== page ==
25 October 2021

Babouillec: Voyage au centre d'un cerveau d'autiste (2021)

Kylli Sparre's photo on the cover of Babouillec's Voyage au centre d'un cerveau d'autiste is so apt. Being severely autistic, Babouillec is incapable of speech, and it was twenty years before she revealed her ability to communicate through language. But lacking the power to even type, her mother devised a system of cardboard blocks of letters, and painstakingly Hélène Nicolas, who chooses to call herself Babouilllec as a writer, formed words, sentences, even books. However, the staggering truth is that she is not merely writing to communicate mundanities, not just to give an insight into her world of difference, but she uses a highly advanced, highly educated language which is all her own. Many books change lives, but this small one is wholly unforgettable and surely cannot fail to stun anyone reading it. In fact, the urge must be to immediately re-read this unbelievable, poetic work of art whose originality is jaw-dropping. Babouillec, by writing, is also gaining an identity, although paradoxically – in communicating her universe and to a certain extent joining another – she is also losing as well as gaining identity. Contradictions inevitably abound.

She is all too aware that, coming from a space others can only dimly imagine, she is linking up with the norm, the conventional world in which people aren't so much individuals as creatures manufactured by language, taught by words to toe the line and be at one with the social 'reality'. (Pete Seeger's 'Little Boxes' ran through my head much of the time.) Coming from this other world almost as a branded alien being, she wants to be independent, she sees independence as a kind of necessary but in some respects unfortunate state. She asks why existence has been severed and lined into pigeon holes, cut into slices of life, with temporal and spacial rhythms, absence and death. Having been (and in fact still partly being – who knows by how much?) 'a prisoner, a goldfish in a bowl or an aquarium of human height', Babouillec has fought against her solitude to partly merge with 'the coded complications of being born into normality'.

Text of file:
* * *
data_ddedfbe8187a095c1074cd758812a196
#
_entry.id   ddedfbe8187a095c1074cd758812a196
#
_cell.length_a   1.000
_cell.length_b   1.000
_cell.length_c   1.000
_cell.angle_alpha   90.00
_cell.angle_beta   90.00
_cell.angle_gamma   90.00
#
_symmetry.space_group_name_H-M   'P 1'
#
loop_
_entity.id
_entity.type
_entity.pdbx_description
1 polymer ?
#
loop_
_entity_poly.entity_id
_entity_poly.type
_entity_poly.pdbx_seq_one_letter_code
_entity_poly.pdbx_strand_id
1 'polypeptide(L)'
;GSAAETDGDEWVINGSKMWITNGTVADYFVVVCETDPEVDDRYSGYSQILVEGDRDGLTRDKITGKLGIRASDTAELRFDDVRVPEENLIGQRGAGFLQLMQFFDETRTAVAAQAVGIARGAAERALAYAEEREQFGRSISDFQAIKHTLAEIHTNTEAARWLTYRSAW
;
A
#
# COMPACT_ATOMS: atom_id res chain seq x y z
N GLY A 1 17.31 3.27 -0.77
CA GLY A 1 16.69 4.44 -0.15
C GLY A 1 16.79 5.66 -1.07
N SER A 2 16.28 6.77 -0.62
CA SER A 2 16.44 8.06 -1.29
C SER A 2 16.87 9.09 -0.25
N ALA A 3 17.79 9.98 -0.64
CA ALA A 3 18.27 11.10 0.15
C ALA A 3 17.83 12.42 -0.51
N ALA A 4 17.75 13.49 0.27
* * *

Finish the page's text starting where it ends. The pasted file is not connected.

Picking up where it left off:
She has published a number of texts, seen her words performed on stage, written a novel (Rouge de soi (2018)), been filmed by Julie Bertuccelli in the well-received Dernières nouvelles du cosmos (2017), etc. And Anouk Grinberg provides a four-page Preface addressed to Babouillec, calling reading her writing 'an astronaut's experience'.

At the end of her 'story', she pays homage not only to the perhaps obvious Temple Grandin, Donna Williams, Marie Curie, Greta Thunberg, Albert Einstein, Bill Gates, 'et cetera...'; but also to musicians Beethoven, Mozart and Glenn Gould; also to artists Michael Angelo, da Vinci and Warhol '... et cetera'; and to film directors Woody Allen, Tim Burton, Hitchcock, Spielberg '...Etc.' Many of these people are without doubt far from autistic, but the gene is there, as Babouillec can detect. And as Temple Grandin remarked in a lecture, without autism there'd be no internet. Genius is well understood, but not autism or Asperger's Syndrome.

This is a remarkable experience.

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